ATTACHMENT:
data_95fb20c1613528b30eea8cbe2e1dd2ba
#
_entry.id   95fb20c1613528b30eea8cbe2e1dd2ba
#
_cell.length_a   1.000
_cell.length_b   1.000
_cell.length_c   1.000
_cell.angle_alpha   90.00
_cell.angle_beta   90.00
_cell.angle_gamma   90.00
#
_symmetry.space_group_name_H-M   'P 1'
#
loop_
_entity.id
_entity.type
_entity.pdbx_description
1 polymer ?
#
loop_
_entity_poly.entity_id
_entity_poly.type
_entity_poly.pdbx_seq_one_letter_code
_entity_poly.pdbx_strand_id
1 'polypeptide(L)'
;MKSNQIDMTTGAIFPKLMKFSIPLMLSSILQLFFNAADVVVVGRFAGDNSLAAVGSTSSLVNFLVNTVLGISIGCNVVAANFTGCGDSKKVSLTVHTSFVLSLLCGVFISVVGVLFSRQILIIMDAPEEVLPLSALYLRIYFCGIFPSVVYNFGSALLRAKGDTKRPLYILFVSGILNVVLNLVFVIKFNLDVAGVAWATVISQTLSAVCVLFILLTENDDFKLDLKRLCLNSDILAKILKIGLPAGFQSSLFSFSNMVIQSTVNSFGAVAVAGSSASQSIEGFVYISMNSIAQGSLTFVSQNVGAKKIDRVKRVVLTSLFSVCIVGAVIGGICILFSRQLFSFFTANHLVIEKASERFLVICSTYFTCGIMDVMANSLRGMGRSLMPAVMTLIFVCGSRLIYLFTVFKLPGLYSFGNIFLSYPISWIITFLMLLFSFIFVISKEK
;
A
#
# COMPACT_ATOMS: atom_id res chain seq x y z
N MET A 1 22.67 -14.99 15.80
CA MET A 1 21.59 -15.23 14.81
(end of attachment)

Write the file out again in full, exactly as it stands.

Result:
data_95fb20c1613528b30eea8cbe2e1dd2ba
#
_entry.id   95fb20c1613528b30eea8cbe2e1dd2ba
#
_cell.length_a   1.000
_cell.length_b   1.000
_cell.length_c   1.000
_cell.angle_alpha   90.00
_cell.angle_beta   90.00
_cell.angle_gamma   90.00
#
_symmetry.space_group_name_H-M   'P 1'
#
loop_
_entity.id
_entity.type
_entity.pdbx_description
1 polymer ?
#
loop_
_entity_poly.entity_id
_entity_poly.type
_entity_poly.pdbx_seq_one_letter_code
_entity_poly.pdbx_strand_id
1 'polypeptide(L)'
;MKSNQIDMTTGAIFPKLMKFSIPLMLSSILQLFFNAADVVVVGRFAGDNSLAAVGSTSSLVNFLVNTVLGISIGCNVVAANFTGCGDSKKVSLTVHTSFVLSLLCGVFISVVGVLFSRQILIIMDAPEEVLPLSALYLRIYFCGIFPSVVYNFGSALLRAKGDTKRPLYILFVSGILNVVLNLVFVIKFNLDVAGVAWATVISQTLSAVCVLFILLTENDDFKLDLKRLCLNSDILAKILKIGLPAGFQSSLFSFSNMVIQSTVNSFGAVAVAGSSASQSIEGFVYISMNSIAQGSLTFVSQNVGAKKIDRVKRVVLTSLFSVCIVGAVIGGICILFSRQLFSFFTANHLVIEKASERFLVICSTYFTCGIMDVMANSLRGMGRSLMPAVMTLIFVCGSRLIYLFTVFKLPGLYSFGNIFLSYPISWIITFLMLLFSFIFVISKEK
;
A
#
# COMPACT_ATOMS: atom_id res chain seq x y z
N MET A 1 22.67 -14.99 15.80
CA MET A 1 21.59 -15.23 14.81